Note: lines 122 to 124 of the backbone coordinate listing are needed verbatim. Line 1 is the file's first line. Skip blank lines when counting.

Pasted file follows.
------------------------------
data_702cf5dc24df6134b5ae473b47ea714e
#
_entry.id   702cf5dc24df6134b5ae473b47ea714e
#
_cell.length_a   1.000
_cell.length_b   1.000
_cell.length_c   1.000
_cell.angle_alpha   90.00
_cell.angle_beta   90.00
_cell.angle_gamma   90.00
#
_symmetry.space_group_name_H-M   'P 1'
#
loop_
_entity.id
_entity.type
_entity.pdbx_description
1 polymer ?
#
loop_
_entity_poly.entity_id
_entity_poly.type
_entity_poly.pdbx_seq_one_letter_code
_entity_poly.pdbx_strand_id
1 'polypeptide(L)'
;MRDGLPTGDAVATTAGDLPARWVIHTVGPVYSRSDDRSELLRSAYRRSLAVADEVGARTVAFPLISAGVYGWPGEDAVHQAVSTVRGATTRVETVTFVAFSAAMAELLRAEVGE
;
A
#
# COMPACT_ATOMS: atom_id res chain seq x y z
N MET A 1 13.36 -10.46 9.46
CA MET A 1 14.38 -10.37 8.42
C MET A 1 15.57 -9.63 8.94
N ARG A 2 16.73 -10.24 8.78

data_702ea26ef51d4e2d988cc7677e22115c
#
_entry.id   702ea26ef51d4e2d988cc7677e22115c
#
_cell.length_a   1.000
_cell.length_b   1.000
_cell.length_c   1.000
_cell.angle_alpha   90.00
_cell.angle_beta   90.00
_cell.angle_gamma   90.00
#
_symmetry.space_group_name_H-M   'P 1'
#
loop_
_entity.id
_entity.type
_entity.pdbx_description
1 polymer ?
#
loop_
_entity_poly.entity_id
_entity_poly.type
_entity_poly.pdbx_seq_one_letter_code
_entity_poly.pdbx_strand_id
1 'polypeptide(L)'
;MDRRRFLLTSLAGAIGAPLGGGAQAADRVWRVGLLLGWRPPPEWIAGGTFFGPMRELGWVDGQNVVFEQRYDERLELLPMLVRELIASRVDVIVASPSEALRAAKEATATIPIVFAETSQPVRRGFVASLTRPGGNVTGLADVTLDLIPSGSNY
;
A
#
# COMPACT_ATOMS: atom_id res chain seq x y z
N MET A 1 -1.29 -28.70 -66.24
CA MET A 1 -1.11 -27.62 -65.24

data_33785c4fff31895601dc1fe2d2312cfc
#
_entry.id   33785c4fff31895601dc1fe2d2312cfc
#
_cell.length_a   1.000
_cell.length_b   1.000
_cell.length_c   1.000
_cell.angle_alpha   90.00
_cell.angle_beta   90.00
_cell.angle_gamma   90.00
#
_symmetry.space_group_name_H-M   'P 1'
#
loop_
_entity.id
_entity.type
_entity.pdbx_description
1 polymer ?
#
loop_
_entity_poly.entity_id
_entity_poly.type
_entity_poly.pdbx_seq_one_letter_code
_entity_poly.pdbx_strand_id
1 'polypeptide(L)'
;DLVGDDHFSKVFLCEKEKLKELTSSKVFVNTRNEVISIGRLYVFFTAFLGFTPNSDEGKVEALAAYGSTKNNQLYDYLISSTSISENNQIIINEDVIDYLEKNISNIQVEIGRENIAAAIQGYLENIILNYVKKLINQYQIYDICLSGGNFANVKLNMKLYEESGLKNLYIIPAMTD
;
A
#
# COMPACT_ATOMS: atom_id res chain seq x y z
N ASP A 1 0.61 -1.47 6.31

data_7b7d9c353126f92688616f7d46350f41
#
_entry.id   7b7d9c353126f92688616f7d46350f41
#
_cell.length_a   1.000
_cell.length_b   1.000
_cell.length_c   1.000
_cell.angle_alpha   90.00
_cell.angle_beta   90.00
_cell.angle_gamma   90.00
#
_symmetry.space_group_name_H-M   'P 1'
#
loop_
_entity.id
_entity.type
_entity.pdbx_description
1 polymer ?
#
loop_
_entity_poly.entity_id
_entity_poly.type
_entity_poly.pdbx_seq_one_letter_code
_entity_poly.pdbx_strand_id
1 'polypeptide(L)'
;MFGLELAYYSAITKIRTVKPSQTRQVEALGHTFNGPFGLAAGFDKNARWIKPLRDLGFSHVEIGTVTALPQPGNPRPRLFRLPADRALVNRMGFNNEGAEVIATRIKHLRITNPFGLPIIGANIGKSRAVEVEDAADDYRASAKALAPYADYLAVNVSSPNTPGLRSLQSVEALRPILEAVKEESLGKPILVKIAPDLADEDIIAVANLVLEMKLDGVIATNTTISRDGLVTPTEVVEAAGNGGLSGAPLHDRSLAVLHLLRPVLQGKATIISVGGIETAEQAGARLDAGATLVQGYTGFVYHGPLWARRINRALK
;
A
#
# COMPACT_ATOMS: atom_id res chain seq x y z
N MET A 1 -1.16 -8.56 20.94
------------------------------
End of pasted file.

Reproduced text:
1 'polypeptide(L)'
;MFGLELAYYSAITKIRTVKPSQTRQVEALGHTFNGPFGLAAGFDKNARWIKPLRDLGFSHVEIGTVTALPQPGNPRPRLFRLPADRALVNRMGFNNEGAEVIATRIKHLRITNPFGLPIIGANIGKSRAVEVEDAADDYRASAKALAPYADYLAVNVSSPNTPGLRSLQSVEALRPILEAVKEESLGKPILVKIAPDLADEDIIAVANLVLEMKLDGVIATNTTISRDGLVTPTEVVEAAGNGGLSGAPLHDRSLAVLHLLRPVLQGKATIISVGGIETAEQAGARLDAGATLVQGYTGFVYHGPLWARRINRALK
;